COMING OUT: Who Is Leelah Alcorn?
Either I live the rest of my life as a lonely man who wishes he were a woman or I live my life as a lonelier woman who hates herself. There’s no winning. There’s no way out. I’m sad enough already, I don’t need my life to get any worse.
— Leelah Alcorn’s final words, from a scheduled post after her death
In the first two parts of our Coming Out Series, we talked about how to be a supportive parent, how to react in tough conversations, and how difficult it is, especially for teens, to feel comfortable becoming who they truly are.
We’ve touched on the isolation one can feel, how some resort to self-medicating to cope with life’s challenges, conversion therapy, and the societal rejection they experience on a daily basis.
We explored the alarming statistics on suicide rates in the LGBTQ+ community and, this month, will share the story of Leelah Alcorn, a transgender female teen who has devestatingly become evidence of such statistics.
Leelah was a young woman from Ohio who, in 2016, walked in front of traffic on a busy highway. After being sent to a conversion camp by her parents, she couldn’t see the light at the end of the tunnel and decided to take her own life. As adults, most of us have the perspective and life experience to know that the tough times eventually pass and we have the power to take control of difficult situations. If we don’t feel supported by the family we are born into, we can find a community or group of like-minded individuals for support and to know we’re not alone. However, many teens have not had the opportunity to figure that out.
Leelah was assigned male at birth. She was born to a seemingly average family. They attended church, loved their children, and tried to raise them according to their personal beliefs.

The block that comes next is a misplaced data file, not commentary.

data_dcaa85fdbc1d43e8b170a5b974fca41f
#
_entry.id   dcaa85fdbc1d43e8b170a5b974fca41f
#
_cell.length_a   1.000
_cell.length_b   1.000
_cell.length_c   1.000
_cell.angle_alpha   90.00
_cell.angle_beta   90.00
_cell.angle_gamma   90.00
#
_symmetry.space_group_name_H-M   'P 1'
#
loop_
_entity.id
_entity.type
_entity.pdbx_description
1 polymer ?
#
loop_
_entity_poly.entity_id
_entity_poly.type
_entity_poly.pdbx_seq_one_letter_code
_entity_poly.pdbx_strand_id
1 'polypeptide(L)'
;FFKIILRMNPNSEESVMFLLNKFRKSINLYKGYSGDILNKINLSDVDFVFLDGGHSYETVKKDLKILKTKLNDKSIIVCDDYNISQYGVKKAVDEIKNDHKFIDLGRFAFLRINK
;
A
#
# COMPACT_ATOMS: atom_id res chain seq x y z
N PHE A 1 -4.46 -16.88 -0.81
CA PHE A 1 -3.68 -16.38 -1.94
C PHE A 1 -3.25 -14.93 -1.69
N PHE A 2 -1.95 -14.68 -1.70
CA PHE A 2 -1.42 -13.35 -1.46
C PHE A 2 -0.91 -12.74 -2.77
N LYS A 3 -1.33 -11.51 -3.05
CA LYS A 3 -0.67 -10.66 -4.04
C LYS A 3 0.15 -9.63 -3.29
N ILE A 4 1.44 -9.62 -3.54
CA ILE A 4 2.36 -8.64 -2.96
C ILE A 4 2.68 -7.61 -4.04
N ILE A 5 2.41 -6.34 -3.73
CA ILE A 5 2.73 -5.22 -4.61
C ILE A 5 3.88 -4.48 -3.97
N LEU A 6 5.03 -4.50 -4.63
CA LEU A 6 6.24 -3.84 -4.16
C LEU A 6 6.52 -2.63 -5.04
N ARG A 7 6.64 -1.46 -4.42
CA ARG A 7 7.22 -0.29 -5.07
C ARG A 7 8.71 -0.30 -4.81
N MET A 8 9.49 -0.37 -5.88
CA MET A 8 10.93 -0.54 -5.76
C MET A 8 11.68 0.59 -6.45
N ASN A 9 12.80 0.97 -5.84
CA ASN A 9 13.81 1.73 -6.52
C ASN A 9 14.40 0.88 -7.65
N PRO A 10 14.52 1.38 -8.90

At fourteen, Leelah discovered what transgender meant, and everything fell into place. All the confusion she felt, all the years of trying to fit into a persona she wasn’t meant to be — it was finally over. She had found a way to become the woman she was meant to be.
When Leelah came out as transgender to her mother, it wasn’t met with love and acceptance, but rather with scorn. There was no gray area when it came to God’s word. By her mother’s standards, she was living an immoral life, confused, and needed to be sent away to learn how to be a “normal” boy again.
When I was 14, I learned what transgender meant and cried of happiness. After 10 years of confusion, I finally understood who I was. I immediately told my mom, and she reacted extremely negatively, telling me that it was a phase, that I would never truly be a girl, that God doesn’t make mistakes, that I am wrong. If you are reading this, parents, please don’t tell this to your kids. Even if you are Christian or are against transgender people don’t ever say that to someone, especially your kid. That won’t do anything but make them hate themself. That’s exactly what it did to me.
— Leelah Alcorn
It is estimated that roughly 20,000 LGBTQ+ adolescents, between the ages of 13 and 17, will be sent to conversion therapy before they turn 18. In these therapy sessions, they will be subjected to isolation, hormone treatments, and even electroshock therapy in an attempt to “cure” them.
If this isn’t horrifying enough, some individuals have even been subjected to electric shock to their genitals, while nausea-inducing drugs are administered. The United Nations Torture Committee has publicly recognized conversion therapy as a form of torture, while proponents continue in attempts to pass it off as a helpful and effective treatment.
As parents, it’s hard to even begin to imagine someone causing our children harm. Just thinking about it is enough to make one’s blood boil. It is unfathomable to know that there are parents who not only send their kids to these camps and therapies, but who actually pay someone to torture their child — all under the guise of “treatment.”
Leelah’s parents have made limited statements, however, those few statements spoke louder than any public announcement ever could. Even in death, her mother referred to her as her son.